The Confederation of European Paper Industries is currently made up of 18 members from 18 different countries, ranging from the UK to Finland
For more than 20 years, the Confederation of European Paper Industries (CEPI) has been one of the leading voices of the paperboard industry in Europe.
Like many associations within the European Union, the CEPI is made up of national representatives of the pulp and paper industries.
The not-for-profit organisation has 18 members, including the UK’s Confederation of Paper Industries, Italy’s Assocarta, the Finnish Forest Industries Federation and Union Française des Industries des Cartons, Papiers et Celluloses in France.
Formed after a merger between the European Paper Institute (EPI) and the Confédération Européenne de l’Industrie des pâtés, papiers et cartons (CEPAC) back in the 1990s, the CEPI was set up to be a united voice for the industry.
History of the Confederation of European Paper Industries
In the early 1980s, papermakers from Nordic countries and other European Free Trade Association members could become members of the EPI.
The Paris-based organisation mainly dealt with statistics across the European market.
According to the CEPI, the major problem facing European paper producers was the decline in profitability as a result of increased international competition.
Most of this derived from the US, with companies involved in paper including International Paper and WestRock big players in the marketplace.
Among other issues, lobbying against the global dominance of the US industry for its smaller EU member companies in Brussels was CEPAC.
Alongside the North American paper giants, competition inside the EU was also huge, with companies such as Stora Enso and Smurfit Kappa predominately based within the European Common Market.
Excess capacity and a fight for market share was a persistent problem.
New questions outside traditional relationships were also occurring, with issues such as recycling, labelling and the management of forestry resources resulting in the industry needing a fresh approach.
In order to bring paper businesses together, CEPAC and the EPI merged to form the CEPI in January 1992.
Who does the Confederation of European Paper Industries represent?
When it was initially founded, the CEPI’s primary task was to determine key issues facing the industry and to find a common ground to communicate on, giving the European paper industry one voice.
It operated through a series of committees looking into issues including the environment, forestry, packaging and waste paper – a form of management the organisation still uses.
In terms of lobbying, the group’s objectives were to advance the legitimate interests of the European pulp and paper industry.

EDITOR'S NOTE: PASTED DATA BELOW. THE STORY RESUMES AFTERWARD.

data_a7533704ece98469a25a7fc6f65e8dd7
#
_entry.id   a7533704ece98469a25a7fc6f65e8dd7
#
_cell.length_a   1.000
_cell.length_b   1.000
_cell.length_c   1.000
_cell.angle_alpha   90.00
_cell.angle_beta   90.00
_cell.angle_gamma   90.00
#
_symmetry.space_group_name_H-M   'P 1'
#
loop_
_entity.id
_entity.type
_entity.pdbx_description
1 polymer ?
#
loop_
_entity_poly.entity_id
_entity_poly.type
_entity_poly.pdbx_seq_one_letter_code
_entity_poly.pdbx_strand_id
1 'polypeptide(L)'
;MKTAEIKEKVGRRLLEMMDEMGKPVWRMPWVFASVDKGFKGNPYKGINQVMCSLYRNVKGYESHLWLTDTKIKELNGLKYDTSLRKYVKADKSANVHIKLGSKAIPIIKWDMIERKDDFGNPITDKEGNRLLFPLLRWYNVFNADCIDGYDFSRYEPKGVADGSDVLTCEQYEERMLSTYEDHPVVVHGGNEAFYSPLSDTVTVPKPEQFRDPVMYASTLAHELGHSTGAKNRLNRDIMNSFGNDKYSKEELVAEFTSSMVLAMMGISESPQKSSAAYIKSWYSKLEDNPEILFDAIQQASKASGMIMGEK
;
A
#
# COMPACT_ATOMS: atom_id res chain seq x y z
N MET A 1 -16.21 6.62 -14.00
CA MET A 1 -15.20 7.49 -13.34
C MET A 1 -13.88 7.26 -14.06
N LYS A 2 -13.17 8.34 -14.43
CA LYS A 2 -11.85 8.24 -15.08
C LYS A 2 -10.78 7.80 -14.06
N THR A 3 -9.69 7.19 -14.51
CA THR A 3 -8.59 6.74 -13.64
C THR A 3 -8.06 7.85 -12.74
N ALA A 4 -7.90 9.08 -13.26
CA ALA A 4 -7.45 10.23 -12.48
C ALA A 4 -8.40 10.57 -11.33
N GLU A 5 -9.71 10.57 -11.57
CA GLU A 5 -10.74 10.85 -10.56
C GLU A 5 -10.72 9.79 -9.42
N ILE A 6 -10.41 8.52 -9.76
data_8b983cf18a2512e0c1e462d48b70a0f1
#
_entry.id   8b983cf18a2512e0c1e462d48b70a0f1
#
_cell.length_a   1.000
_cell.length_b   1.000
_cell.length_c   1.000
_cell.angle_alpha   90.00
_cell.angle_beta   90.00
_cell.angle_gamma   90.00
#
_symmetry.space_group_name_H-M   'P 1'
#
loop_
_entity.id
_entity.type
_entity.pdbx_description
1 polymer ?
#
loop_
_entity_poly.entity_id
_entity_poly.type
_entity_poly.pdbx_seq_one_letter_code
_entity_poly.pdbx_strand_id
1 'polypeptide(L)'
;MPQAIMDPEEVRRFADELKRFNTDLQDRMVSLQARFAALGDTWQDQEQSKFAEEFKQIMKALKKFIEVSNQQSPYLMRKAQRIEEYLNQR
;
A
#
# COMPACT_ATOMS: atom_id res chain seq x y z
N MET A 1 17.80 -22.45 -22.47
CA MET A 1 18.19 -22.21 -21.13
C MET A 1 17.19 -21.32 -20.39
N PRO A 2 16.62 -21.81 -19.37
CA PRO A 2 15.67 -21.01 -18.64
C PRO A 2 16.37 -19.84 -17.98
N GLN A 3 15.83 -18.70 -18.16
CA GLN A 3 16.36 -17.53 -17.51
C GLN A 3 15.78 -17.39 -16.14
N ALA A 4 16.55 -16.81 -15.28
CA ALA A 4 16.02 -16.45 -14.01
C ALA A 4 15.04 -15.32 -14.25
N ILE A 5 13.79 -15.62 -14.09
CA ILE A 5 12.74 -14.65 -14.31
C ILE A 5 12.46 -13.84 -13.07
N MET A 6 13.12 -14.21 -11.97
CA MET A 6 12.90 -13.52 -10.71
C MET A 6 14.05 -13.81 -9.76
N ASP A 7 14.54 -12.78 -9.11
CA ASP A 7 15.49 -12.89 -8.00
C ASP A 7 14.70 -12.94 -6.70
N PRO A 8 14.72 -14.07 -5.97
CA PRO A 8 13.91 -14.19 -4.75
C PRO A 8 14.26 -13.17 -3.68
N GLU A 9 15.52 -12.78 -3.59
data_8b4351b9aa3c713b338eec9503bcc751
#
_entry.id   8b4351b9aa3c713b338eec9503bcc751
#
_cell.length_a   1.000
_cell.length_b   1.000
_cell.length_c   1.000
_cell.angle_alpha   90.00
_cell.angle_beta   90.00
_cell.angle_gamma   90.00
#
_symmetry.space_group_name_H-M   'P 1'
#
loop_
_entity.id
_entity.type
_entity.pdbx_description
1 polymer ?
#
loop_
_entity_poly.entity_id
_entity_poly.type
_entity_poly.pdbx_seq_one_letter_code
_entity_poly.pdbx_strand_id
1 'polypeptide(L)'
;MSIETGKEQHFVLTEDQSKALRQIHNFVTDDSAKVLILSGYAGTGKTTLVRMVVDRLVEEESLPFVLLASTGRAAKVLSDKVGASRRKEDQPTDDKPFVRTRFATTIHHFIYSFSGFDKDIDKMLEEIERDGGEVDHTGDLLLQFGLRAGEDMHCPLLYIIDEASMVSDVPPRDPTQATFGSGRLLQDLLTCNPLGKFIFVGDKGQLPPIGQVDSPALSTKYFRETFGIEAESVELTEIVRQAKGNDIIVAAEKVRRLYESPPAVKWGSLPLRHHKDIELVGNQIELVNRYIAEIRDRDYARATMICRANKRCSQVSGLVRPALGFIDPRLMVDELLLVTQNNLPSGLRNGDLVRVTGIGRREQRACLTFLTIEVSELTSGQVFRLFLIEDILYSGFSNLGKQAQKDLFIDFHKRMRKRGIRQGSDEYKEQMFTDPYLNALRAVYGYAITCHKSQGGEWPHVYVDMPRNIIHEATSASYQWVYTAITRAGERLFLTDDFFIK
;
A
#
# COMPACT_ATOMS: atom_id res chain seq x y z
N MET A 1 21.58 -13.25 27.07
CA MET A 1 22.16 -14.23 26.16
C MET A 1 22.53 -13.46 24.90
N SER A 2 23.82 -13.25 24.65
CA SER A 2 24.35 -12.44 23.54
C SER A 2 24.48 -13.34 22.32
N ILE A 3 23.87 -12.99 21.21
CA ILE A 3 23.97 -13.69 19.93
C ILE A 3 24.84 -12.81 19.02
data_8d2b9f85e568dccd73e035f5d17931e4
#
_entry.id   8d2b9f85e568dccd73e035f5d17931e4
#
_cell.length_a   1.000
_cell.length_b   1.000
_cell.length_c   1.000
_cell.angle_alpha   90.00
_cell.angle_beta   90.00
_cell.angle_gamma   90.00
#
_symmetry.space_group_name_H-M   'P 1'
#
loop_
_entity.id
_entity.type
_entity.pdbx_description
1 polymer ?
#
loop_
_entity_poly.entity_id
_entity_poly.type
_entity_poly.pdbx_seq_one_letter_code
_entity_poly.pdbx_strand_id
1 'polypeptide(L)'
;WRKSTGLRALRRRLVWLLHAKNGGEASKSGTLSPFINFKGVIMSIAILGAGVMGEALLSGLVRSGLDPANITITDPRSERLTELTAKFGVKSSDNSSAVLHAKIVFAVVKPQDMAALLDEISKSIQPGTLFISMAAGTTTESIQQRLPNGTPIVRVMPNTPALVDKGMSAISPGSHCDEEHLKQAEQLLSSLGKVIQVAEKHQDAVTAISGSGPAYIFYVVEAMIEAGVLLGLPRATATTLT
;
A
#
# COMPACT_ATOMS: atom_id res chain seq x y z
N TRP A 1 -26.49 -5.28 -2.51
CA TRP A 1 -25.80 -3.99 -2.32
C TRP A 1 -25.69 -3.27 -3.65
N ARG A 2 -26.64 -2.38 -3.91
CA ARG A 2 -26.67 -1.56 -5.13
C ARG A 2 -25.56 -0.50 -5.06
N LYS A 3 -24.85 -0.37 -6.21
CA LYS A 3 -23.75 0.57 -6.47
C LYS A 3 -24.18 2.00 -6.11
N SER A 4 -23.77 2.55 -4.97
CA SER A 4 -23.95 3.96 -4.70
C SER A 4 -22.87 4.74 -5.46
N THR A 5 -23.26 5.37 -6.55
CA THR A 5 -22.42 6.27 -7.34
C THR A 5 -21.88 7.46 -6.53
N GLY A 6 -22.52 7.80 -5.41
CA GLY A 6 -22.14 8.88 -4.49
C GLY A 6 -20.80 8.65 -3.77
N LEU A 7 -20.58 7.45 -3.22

To achieve this, the organisation developed relationships with the European Commission and Parliament, alongside other influences such as the media and consumer groups.
The CEPI currently brings together pulp and paper producers across the region to coordinate action and support strategy and objectives, with the ultimate goal of bringing added value to the industry going forward.
How does the Confederation of European Paper Industries work?
The non-profit-making organisation is headed by its director-general Jori Ringman, who has been in this role since June 2019, along with 17 other staff based in Brussels.
Ringman joined the organisation in February 2005 after working as a civil servant at the European Commission.
The CEPI has four standing committees – designed to aid the parent assembly in accomplishing its duties – looking into the environment and safety, climate change and energy, forests and recycling.
Its managed by a 33-person board that approves policies, strategies, objectives, its business plan and budget.
The current chairman of the board is Finnish pulp and paper firm Stora Enso‘s CEO Karl-Henrik Sundström.
Confederation of European Paper Industries’ work on the EU’s Forest Strategy
In January 2019, the CEPI called on the EU to update its Forest Strategy, which was first adopted by the union in 2013.
Forests play an important role in addressing challenges in line with both the United Nation’s Sustainable Development Goals and the aims of the Paris Agreement.
CEPI called for the EU Forest Strategy to provide a consistent basis for strengthening and establishing effective links between forest owners and the supply chain with relevant EU policies.
Alongside this, it also called for an improved policy consistency and coherence at both EU and national level in the future.
In April, the European Council adopted a set of conclusions on the progress achieved in the implementation of the EU Forest Strategy.
The European Council also called upon the Commission to present an ambitious communication on stepping up EU action against deforestation and a new EU Forest Strategy going beyond 2020.